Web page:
[Lisa Dadio]: No was with our eyes. Yeah [Audience Member]: So were you – . Like, were you always, like kind of eighty percent confident you had it and maybe you missed her or something? [Lisa Dadio]: Well that’s why it went through multiple people. Because you had to [Lisa Dadio]: – you really had to, and you slowed everything down. And so you had to comb [Lisa Dadio]: through all of this footage. And it wasn’t just for the day that she goes [Lisa Dadio]: missing. It was also the days afterwards. Because, maybe you missed her [Lisa Dadio]: and, you know, did she get out somehow that – ? You just don’t – you didn’t know. So, you [Lisa Dadio]: know, it required around-the-clock, multiple people looking at all the [Lisa Dadio]: camera angles. And we focused on certain, you know, the entrance and exits obviously [Lisa Dadio]: We weren’t so concerned with street and sidewalk activity. We focused, really [Lisa Dadio]: on the entrances and exits, ‘How could she have come out?’ . And did we [Lisa Dadio]: see anything that would be suspicious – and we didn’t. So – Yes? [Audience Member]: Since the smell would be, like, so prominent. Nobody in the lab ever said ‘There’s a strange smell coming’ – like, they never noticed? [Lisa Dadio]: It didn’t happen right away. So she was killed on Tuesday and it wasn’t until Saturday that we [Lisa Dadio]: smelled it. She’s in a wall that the only way for the odor to come out is [Lisa Dadio]: through whatever little separation exists between the metal plate and the [Lisa Dadio]: wall. So there’s nowhere for that to go. And so it took that long. And remember, [Lisa Dadio]: with decomposition, a lot of things come into play.Temperature, you know, was it cool? It was September. Honestly I don’t remember back then what the temperature [Lisa Dadio]: was like – I think typical, like what we’re experiencing. I don’t remember it being [Lisa Dadio]: cold or hot. I – believe or not I could remember suits I wore every day as [Lisa Dadio]: bizarre as that sounds. But I do, because that was always a big thing. I had up in [Lisa Dadio]: another suit on, you know, never knowing when I was gonna have to do an interview [Lisa Dadio]: with the media or whichever. But, you know, so like that thing and so it’s not odd [Lisa Dadio]: that it took us so many days to smell it. Because, again, you’re talking [Lisa Dadio]: about a multi-million dollar ventilation system. Because of – and, the other part of [Lisa Dadio]: that was, the mice smell. So, when I tell you I walked down there for the first [Lisa Dadio]: time and I was taken back because [Lisa Dadio]: thousands – to me they seem like thousands, I couldn’t have told you I didn’t count [Lisa Dadio]: but, you know, the smell of thousands of mice in all these research rooms in [Lisa Dadio]: cages, they smell. So that smell was very overpowering, so much so when you left, [Lisa Dadio]: you smelled of cages or whatever. Whatever it was used for them. So, I think [Lisa Dadio]: that was part of the issue too, is that the smell was maybe getting morphed by [Lisa Dadio]: the animals. The mice, they were mice. They weren’t – that were down there. So, thank you [Lisa Dadio]: Any other question? Yes? [Audience Member]: Those Cadaver dogs, were they yours from the New Haven Police Department? [Lisa Dadio]: No we don’t have them, they were actually the Connecticut [Lisa Dadio]: State Police. And that was a whole other, you know, because – you have multi-million [Lisa Dadio]: dollar research being there, that are funded from corporations and agencies [Lisa Dadio]: and the – . Bringing dogs, animals, into a sterile environment and whatever type of [Lisa Dadio]: insects or whatever the dog may have on it. I mean, these were all things that we [Lisa Dadio]: had to maneuver and go through kind of the red tape where we’re like yeah this [Lisa Dadio]: is at – at the time we were in control the investigation like, ‘I don’t [Lisa Dadio]: care about your research’. You know what I mean. And for those of you that know me [Lisa Dadio]: that’s the way I’m like – ‘I don’t care’, you know. ‘Oh well’. You know the dogs have to [Lisa Dadio]: come in because we got to find her. And so they did their job – it was the [Lisa Dadio]: Connecticut State Police that came in with their dogs. Okay [Lisa Dadio]: So, September 13th 2009, Annie’s removed, she’s brought up to the [Lisa Dadio]: medical examiner’s office in Farmington where an autopsies performed. Her, [Lisa Dadio]: obviously, her manner of death is ruled as a homicide, her cause of death was [Lisa Dadio]: strangulation. Annie had a broken jaw and a broken collarbone and had bruising to [Lisa Dadio]: the back of her head consistent with, obviously, being assaulted at some point [Lisa Dadio]: We start looking at keycard access. All right, I – remember I mentioned to you [Lisa Dadio]: about the keycard, and we know when Annie checked in. We start looking at [Lisa Dadio]: everybody else that checked into Annies lab or room after, because that’s the [Lisa Dadio]: last place we know she was based upon keycard. We see that Ray Clark used his [Lisa Dadio]: key card to access Annie’s lab at 10:40. It’s 29 minutes after she originally [Lisa Dadio]: went in. Now, not typically,. You know, there were other people that had entered into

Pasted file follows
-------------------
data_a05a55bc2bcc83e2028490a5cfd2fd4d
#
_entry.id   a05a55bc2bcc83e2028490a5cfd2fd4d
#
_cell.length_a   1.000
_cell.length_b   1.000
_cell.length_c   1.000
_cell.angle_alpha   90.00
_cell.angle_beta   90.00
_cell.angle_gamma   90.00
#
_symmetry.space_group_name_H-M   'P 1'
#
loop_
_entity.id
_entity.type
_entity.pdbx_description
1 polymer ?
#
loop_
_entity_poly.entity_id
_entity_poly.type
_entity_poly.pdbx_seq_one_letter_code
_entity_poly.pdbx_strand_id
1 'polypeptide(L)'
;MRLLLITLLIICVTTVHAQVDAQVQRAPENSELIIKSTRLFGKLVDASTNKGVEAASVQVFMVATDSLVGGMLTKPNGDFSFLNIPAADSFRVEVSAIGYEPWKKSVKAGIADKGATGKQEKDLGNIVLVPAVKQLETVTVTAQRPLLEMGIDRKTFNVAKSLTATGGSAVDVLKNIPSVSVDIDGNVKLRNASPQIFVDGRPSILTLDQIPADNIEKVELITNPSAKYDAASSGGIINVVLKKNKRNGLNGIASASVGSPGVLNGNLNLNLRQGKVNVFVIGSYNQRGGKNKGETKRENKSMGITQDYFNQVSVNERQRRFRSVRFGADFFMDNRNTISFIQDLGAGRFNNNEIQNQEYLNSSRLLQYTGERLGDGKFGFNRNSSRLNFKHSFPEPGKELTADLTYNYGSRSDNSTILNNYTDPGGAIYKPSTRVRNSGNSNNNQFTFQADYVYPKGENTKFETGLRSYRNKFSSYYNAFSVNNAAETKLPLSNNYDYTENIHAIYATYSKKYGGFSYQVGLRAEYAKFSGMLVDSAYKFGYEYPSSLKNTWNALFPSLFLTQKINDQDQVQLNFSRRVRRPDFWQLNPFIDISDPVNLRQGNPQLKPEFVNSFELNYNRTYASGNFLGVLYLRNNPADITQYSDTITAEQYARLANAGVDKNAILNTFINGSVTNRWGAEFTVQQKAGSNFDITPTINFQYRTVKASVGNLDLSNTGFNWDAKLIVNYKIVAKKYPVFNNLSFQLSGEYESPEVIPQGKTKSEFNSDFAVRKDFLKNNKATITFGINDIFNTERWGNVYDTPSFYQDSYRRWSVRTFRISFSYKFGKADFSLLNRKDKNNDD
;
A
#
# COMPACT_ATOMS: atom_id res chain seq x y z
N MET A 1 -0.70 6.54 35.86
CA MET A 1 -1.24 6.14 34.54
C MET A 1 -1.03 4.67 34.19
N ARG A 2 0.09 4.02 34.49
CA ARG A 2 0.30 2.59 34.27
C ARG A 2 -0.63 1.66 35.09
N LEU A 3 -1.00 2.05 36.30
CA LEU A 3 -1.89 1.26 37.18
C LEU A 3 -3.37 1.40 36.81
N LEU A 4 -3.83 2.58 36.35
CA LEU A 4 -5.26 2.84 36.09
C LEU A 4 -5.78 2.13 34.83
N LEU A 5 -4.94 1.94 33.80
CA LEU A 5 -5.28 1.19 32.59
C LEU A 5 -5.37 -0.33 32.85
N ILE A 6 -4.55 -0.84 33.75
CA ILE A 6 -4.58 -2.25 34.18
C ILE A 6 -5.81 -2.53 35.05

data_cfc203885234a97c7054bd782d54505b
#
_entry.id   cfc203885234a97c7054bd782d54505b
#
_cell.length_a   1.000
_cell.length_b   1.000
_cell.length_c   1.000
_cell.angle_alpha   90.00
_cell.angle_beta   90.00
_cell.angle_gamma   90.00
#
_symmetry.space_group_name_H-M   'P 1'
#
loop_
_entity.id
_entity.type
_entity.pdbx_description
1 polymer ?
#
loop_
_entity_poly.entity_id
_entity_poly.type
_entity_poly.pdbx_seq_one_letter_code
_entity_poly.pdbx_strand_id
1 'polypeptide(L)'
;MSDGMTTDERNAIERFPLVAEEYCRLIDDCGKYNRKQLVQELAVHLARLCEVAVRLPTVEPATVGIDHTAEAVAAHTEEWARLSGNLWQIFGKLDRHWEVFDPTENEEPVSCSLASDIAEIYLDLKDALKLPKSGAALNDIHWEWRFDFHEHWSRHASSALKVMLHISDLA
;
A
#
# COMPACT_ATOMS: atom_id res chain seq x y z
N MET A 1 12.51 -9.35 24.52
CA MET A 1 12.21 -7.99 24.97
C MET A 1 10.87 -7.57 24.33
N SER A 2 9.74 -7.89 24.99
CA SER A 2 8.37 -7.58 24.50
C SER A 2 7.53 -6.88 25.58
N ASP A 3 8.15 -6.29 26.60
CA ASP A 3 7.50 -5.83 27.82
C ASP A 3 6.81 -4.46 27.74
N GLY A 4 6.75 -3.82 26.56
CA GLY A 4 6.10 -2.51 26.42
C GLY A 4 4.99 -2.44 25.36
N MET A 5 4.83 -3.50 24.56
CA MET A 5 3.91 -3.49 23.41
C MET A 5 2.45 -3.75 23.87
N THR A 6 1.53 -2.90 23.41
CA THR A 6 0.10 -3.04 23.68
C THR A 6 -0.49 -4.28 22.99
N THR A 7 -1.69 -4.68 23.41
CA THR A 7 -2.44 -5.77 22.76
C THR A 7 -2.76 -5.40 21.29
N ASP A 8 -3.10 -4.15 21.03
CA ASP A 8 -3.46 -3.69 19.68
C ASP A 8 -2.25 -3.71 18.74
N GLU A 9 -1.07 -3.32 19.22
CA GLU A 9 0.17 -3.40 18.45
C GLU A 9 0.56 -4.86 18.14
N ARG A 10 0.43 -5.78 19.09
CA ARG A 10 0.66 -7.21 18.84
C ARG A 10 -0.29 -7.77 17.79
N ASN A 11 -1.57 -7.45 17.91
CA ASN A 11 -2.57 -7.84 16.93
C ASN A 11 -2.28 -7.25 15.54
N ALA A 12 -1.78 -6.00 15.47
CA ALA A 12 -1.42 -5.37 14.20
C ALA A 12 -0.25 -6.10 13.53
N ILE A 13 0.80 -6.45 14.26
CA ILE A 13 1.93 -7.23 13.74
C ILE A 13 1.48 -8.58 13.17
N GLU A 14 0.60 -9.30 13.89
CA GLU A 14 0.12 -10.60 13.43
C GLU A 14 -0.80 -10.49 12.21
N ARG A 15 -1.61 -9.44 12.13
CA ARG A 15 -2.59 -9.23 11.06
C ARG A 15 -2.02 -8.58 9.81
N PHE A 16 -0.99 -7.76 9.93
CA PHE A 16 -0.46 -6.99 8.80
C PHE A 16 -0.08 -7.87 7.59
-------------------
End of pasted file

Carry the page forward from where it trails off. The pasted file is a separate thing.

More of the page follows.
[Lisa Dadio]: her room, then but we knew that, we already interviewed them. People that had [Lisa Dadio]: been, there they said, ‘Yeah, she was in there working’. So we knew at 10:11 [Lisa Dadio]: to say 10:20-ish she was alive, based upon other people. Ray goes in there at [Lisa Dadio]: 10:40, and then he goes in there again at 11:04. So we’re able, based upon that, to [Lisa Dadio]: say sometime between 10:40 and 11:04 Annie is probably killed. Ray doesn’t access any [Lisa Dadio]: other rooms down there for 46 minutes. So something, is going on, in that room at [Lisa Dadio]: the time. Now what I can tell you, the room itself: door automatically closes, [Lisa Dadio]: there’s cages all lined up, there’s a metal chair rail on the back, a very [Lisa Dadio]: sterile environment. There is a little window that you can see into the lab, but [Lisa Dadio]: you can’t – there’s cages. Rows and rows and rows of cages. Where we believe Annie was [Lisa Dadio]: assaulted and murdered was in the back of the room based upon evidence that we [Lisa Dadio]: recovered back there. And, you know, after that, the key card and Rays key card [Lisa Dadio]: became paramount in this case, where we were seeing what he did over three days, [Lisa Dadio]: and how he keeps accessing certain rooms, frantically, like 50 times in a day, [Lisa Dadio]: which he never had done all the months prior to this incident. So, what do we do? [Lisa Dadio]: We find evidence in that room. You know, this is stuff that we start putting [Lisa Dadio]: together. Now this is after Annie’s been found. When Annie was found in the wall, [Lisa Dadio]: there was a green pen – and I bring up the green pen here. There was a green pen [Lisa Dadio]: that was found in the wall with her. We didn’t know the significance of it. Was [Lisa Dadio]: at her pen, was not her pen? You know, what is it? What – did our suspect have it, what [Lisa Dadio]: is it? So, as the Connecticut State Police are [Lisa Dadio]: going through everything, there was like a log that the techs had to sign as to [Lisa Dadio]: when they did certain things in certain rooms. Well wouldn’t you know, prior to [Lisa Dadio]: 10:40, Ray Clark used the green pen. After 10:40, Ray Clark used a black or blue pen, [Lisa Dadio]: no more green pen. We find Ray Clark’s and Annie’s DNA on the green pen that was [Lisa Dadio]: in the wall. That was one of the items that – that tied it in. But it was, well why, [Lisa Dadio]: you know, this whole green pen became a big issue for us to help, again, link Ray [Lisa Dadio]: to this case. Multiple, multiple, multiple search and seizure warrants are prepared, [Lisa Dadio]: they’re executed on a lot of different things, but we, in fact, issue a search and [Lisa Dadio]: seizure warrant for Ray Clark to collect samples from him under court order. Hair [Lisa Dadio]: samples to be removed from his head, his arm, his chest, buccal swabs, oral swabs [Lisa Dadio]: and also to have blood removed from him and – as well as fingerprints. Because what [Lisa Dadio]: we need to do was take known samples from Ray and compare them to the unknown [Lisa Dadio]: evidence that we recovered from the scene. Everything is unknown. We had [Lisa Dadio]: Annie’s DNA, but we didn’t have this other person’s DNA that kept coming up [Lisa Dadio]: in things that we were finding. We also had done search and seizure warrants on [Lisa Dadio]: Ray’s house, on a car that was in Ray’s driveway as well as the car that was [Lisa Dadio]: used to transport Ray home that day, looking for evidence. Results [Lisa Dadio]: started coming in. In this case, saying ‘Ray Clark’, ‘Annie Le’, ‘Ray Clark’, ‘Annie Le’ [Lisa Dadio]: That’s who the DNA is on a lot of items we found, some of which I’m not going to [Lisa Dadio]: go into. But, the pen was one. Obviously that was – that was a big part as well as [Lisa Dadio]: other items of evidence. Connecticut State Police are still processing the [Lisa Dadio]: same. So, you know, this was a long process. It’s a massive research facility and [Lisa Dadio]: evidence was hidden everywhere. In drop ceilings, in bins, down – down drains in [Lisa Dadio]: the research rooms. You name it, and he concealed evidence absolutely everywhere [Lisa Dadio]: And it was our job, the Connecticut State Police’s job, to find it. So Ray Clark. Who [Lisa Dadio]: is he? He was an individual who had no prior criminal history who had worked at [Lisa Dadio]: the Yale lab for quite some time. There were no reported incidents. There was [Lisa Dadio]: nothing that we can prove between Ray and Annie, there was no – she never [Lisa Dadio]: reported that there were – that they weren’t getting along, that there were [Lisa Dadio]: any problems, there was no text messages, there was no emails, there was nothing [Lisa Dadio]: between the two of them other than he was a technician that worked in her